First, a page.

Even as the twin blows of a pandemic and a recession have slowed down the construction industry, B & I Contractors in Fort Myers, Florida, isn’t short of work.

It is, however, short of workers.

The company, which specializes in commercial buildings, offers enviable benefits — employee stock ownership, in-house training, paid time off, sick days, a 401(k), health insurance that includes dental and vision and, in some cases, a $1,000 signing bonus.

Yet it regularly lists around 50 jobs to fill, including for plumbers, electricians, welders, computer-aided design experts and heating, ventilation and air-conditioning technicians.

“There are not enough of those skilled tradespeople available,” B & I’s president, Gary Griffin, said. “It’s a big concern for us. And it’s going to get worse because of the way these numbers are going.”

Griffin is talking about the steep decline in enrollment at community colleges, which help train many of the people he is looking for, along with a huge share of other workers now in high demand across the country.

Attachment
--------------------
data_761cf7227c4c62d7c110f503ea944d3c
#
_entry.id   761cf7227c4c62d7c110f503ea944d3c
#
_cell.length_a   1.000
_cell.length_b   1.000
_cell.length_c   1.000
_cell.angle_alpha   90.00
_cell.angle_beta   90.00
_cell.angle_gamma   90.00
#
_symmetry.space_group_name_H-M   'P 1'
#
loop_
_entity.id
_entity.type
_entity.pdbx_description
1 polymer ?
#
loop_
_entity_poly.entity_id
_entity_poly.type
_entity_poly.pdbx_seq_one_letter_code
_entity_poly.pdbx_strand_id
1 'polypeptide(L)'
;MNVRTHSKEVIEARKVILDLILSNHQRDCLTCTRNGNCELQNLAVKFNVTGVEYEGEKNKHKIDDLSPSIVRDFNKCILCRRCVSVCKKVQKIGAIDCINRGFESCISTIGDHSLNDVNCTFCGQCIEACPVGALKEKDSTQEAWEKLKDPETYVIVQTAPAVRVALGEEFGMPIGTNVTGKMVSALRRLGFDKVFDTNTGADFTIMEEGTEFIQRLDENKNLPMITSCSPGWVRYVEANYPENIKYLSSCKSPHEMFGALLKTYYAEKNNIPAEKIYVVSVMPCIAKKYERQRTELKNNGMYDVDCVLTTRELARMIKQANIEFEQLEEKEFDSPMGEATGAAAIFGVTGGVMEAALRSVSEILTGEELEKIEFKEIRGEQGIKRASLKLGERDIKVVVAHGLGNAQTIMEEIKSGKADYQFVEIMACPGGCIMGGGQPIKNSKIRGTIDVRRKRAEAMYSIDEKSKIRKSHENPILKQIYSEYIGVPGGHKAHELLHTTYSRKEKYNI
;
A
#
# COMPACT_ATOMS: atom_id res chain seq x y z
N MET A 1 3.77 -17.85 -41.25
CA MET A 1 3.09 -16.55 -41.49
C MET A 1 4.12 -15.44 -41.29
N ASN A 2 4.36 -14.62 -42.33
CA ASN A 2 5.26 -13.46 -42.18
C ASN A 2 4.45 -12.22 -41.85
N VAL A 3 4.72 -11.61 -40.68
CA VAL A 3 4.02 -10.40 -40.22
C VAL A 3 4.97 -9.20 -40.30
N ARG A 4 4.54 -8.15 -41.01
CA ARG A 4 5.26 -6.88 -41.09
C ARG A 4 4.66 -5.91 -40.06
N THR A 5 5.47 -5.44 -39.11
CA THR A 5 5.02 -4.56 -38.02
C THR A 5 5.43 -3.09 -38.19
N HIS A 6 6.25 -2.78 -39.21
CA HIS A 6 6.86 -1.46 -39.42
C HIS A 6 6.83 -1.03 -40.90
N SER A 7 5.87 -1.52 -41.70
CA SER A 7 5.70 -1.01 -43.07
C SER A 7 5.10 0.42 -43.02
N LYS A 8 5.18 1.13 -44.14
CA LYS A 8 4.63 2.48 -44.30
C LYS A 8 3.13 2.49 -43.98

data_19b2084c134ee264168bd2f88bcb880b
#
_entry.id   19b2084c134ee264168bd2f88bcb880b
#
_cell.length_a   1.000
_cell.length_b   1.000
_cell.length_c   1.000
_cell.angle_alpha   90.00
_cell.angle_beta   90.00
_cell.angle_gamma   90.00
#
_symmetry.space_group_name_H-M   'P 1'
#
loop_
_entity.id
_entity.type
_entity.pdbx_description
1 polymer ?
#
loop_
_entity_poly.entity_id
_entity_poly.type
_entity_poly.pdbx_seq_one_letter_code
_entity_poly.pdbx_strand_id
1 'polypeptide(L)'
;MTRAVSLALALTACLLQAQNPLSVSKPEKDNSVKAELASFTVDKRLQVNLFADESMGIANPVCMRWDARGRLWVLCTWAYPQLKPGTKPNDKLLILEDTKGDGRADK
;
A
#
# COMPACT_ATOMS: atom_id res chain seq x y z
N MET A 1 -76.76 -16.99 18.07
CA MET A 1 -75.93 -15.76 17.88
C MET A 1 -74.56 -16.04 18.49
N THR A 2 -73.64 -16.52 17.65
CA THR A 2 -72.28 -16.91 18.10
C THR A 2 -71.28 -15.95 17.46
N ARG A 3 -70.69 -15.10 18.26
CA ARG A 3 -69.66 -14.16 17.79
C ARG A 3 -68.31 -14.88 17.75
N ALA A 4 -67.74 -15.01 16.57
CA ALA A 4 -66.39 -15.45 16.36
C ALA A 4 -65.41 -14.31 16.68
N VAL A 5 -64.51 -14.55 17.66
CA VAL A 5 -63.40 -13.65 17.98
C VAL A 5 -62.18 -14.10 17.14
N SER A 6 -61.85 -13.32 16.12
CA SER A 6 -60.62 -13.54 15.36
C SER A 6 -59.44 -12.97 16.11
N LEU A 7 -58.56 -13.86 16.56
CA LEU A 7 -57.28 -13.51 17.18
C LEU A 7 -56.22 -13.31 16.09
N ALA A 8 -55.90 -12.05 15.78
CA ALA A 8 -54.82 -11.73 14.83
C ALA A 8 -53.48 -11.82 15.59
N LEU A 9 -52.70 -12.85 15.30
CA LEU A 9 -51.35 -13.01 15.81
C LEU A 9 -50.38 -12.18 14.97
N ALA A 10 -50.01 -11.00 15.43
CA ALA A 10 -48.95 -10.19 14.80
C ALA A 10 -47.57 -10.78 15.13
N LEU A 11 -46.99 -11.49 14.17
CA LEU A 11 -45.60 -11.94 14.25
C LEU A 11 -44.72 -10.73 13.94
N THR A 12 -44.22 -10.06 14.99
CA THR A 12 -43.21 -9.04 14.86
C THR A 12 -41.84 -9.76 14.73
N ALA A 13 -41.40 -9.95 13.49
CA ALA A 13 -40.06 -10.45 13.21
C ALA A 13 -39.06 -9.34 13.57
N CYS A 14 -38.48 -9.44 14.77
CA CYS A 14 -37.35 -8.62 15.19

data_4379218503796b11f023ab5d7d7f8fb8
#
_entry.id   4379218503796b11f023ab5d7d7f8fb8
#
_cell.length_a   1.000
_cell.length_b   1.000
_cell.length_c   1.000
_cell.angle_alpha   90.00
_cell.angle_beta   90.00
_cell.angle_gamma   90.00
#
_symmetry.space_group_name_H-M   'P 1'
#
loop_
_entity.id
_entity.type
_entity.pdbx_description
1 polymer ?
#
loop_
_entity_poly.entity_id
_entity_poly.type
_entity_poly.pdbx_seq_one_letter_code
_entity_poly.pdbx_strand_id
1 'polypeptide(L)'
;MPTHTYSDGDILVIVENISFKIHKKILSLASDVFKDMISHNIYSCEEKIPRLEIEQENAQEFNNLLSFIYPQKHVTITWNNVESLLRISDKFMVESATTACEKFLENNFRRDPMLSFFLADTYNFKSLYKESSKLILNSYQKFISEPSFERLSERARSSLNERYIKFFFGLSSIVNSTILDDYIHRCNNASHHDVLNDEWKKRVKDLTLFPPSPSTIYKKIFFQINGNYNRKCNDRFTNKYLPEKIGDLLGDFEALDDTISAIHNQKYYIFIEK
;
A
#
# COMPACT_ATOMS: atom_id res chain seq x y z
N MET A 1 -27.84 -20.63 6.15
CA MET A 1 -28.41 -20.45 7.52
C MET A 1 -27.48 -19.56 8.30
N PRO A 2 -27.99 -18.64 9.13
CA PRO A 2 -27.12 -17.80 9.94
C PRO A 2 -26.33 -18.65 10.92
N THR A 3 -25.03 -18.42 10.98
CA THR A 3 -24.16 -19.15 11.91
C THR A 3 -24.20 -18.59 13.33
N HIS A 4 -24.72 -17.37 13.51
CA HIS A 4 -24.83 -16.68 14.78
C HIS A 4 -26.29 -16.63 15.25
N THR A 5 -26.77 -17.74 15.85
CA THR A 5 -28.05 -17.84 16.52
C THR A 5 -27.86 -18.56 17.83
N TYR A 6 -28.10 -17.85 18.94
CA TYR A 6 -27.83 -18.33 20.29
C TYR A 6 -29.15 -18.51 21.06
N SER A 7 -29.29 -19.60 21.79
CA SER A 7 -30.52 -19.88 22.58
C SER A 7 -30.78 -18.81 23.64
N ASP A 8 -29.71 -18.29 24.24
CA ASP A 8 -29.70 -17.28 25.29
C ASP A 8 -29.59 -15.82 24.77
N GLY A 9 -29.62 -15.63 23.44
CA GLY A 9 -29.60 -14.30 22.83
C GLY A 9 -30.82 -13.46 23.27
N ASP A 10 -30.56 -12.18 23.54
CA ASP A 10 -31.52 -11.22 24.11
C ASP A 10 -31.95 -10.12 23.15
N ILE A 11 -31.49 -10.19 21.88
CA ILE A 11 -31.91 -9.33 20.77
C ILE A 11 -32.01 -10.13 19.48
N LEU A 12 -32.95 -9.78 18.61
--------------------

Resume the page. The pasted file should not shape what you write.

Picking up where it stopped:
The number of students in community colleges in the fall declined by more than half a million, or 10 percent, according to the National Student Clearinghouse Research Center. Of those currently enrolled, a fifth say they are likely to delay their graduation because of Covid-19, a Strada Education Network and Gallup survey found.

That’s a big problem for employers who need to fill jobs made even more essential by the pandemic, and in fields where there are already shortages. These include health care, cybersecurity, information technology, construction, manufacturing, transportation, law enforcement and utilities.

Read the full article about declining community college enrollment by Jon Marcus at The Hechinger Report.